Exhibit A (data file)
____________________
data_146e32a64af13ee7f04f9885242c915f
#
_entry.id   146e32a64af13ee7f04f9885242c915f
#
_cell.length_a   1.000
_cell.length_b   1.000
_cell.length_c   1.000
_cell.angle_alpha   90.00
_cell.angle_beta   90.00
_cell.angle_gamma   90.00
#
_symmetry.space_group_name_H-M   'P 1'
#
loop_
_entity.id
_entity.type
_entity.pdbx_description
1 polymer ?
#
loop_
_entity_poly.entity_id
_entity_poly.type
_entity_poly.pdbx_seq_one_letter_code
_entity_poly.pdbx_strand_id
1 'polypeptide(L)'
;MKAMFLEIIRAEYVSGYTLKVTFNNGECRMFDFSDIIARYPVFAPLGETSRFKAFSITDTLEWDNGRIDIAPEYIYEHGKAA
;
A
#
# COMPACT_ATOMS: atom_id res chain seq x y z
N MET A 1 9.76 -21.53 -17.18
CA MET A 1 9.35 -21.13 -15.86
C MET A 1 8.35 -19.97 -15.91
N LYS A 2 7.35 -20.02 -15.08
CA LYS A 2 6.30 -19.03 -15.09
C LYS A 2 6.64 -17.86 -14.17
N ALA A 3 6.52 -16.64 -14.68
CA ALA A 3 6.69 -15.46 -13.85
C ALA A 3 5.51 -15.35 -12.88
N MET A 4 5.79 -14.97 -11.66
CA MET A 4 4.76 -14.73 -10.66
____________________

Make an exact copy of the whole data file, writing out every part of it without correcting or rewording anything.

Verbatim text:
data_146e32a64af13ee7f04f9885242c915f
#
_entry.id   146e32a64af13ee7f04f9885242c915f
#
_cell.length_a   1.000
_cell.length_b   1.000
_cell.length_c   1.000
_cell.angle_alpha   90.00
_cell.angle_beta   90.00
_cell.angle_gamma   90.00
#
_symmetry.space_group_name_H-M   'P 1'
#
loop_
_entity.id
_entity.type
_entity.pdbx_description
1 polymer ?
#
loop_
_entity_poly.entity_id
_entity_poly.type
_entity_poly.pdbx_seq_one_letter_code
_entity_poly.pdbx_strand_id
1 'polypeptide(L)'
;MKAMFLEIIRAEYVSGYTLKVTFNNGECRMFDFSDIIARYPVFAPLGETSRFKAFSITDTLEWDNGRIDIAPEYIYEHGKAA
;
A
#
# COMPACT_ATOMS: atom_id res chain seq x y z
N MET A 1 9.76 -21.53 -17.18
CA MET A 1 9.35 -21.13 -15.86
C MET A 1 8.35 -19.97 -15.91
N LYS A 2 7.35 -20.02 -15.08
CA LYS A 2 6.30 -19.03 -15.09
C LYS A 2 6.64 -17.86 -14.17
N ALA A 3 6.52 -16.64 -14.68
CA ALA A 3 6.69 -15.46 -13.85
C ALA A 3 5.51 -15.35 -12.88
N MET A 4 5.79 -14.97 -11.66
CA MET A 4 4.76 -14.73 -10.66